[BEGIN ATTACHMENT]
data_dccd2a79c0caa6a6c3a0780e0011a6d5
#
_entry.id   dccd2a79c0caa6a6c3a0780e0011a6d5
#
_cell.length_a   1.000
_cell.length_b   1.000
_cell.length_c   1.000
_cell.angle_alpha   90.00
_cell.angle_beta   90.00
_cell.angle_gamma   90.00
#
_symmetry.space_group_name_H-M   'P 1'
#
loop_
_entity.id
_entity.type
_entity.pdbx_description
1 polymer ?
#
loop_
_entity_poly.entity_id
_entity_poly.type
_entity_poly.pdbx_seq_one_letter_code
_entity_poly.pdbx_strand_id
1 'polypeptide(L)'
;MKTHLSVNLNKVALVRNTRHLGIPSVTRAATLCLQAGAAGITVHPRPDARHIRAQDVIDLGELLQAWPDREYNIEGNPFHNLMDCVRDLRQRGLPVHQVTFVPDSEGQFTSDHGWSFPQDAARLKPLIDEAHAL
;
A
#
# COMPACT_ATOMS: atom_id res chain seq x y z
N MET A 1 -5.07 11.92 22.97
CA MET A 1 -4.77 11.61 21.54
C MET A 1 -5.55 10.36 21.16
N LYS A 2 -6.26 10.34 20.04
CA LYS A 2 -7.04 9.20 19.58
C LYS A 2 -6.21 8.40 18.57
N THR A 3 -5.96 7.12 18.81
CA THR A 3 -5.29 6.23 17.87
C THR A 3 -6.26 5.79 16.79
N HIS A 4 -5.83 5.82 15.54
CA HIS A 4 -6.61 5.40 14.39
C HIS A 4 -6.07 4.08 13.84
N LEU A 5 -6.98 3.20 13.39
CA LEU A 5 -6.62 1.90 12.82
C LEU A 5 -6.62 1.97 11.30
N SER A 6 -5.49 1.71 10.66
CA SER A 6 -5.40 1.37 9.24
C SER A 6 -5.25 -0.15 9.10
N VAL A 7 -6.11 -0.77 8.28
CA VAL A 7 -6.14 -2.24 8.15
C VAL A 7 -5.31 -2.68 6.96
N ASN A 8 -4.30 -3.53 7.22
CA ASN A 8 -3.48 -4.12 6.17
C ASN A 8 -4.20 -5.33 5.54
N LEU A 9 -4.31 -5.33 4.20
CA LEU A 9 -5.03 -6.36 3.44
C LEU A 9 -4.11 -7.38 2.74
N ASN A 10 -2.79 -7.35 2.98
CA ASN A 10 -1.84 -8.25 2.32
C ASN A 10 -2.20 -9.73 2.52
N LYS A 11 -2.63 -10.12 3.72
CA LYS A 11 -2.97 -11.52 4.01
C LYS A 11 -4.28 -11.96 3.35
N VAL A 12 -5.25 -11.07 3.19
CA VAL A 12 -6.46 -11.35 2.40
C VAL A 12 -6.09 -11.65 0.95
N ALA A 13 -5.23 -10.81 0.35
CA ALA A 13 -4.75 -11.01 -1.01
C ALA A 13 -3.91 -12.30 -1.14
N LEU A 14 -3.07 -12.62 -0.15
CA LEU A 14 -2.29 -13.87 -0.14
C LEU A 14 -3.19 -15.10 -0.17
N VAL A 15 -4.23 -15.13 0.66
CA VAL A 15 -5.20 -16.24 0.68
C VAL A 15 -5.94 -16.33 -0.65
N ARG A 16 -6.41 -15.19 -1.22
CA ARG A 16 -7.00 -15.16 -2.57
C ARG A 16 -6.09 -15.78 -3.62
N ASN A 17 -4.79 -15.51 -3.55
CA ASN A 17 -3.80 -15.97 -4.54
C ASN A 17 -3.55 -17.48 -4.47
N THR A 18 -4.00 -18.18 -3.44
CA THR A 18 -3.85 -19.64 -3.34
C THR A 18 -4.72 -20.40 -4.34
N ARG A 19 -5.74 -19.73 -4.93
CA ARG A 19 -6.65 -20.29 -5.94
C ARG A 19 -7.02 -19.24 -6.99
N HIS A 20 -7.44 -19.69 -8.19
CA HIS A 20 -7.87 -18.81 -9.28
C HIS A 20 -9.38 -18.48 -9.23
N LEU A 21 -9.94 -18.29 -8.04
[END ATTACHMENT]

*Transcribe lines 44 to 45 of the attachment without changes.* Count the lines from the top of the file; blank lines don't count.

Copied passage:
CA LEU A 5 -6.62 1.90 12.82
C LEU A 5 -6.62 1.97 11.30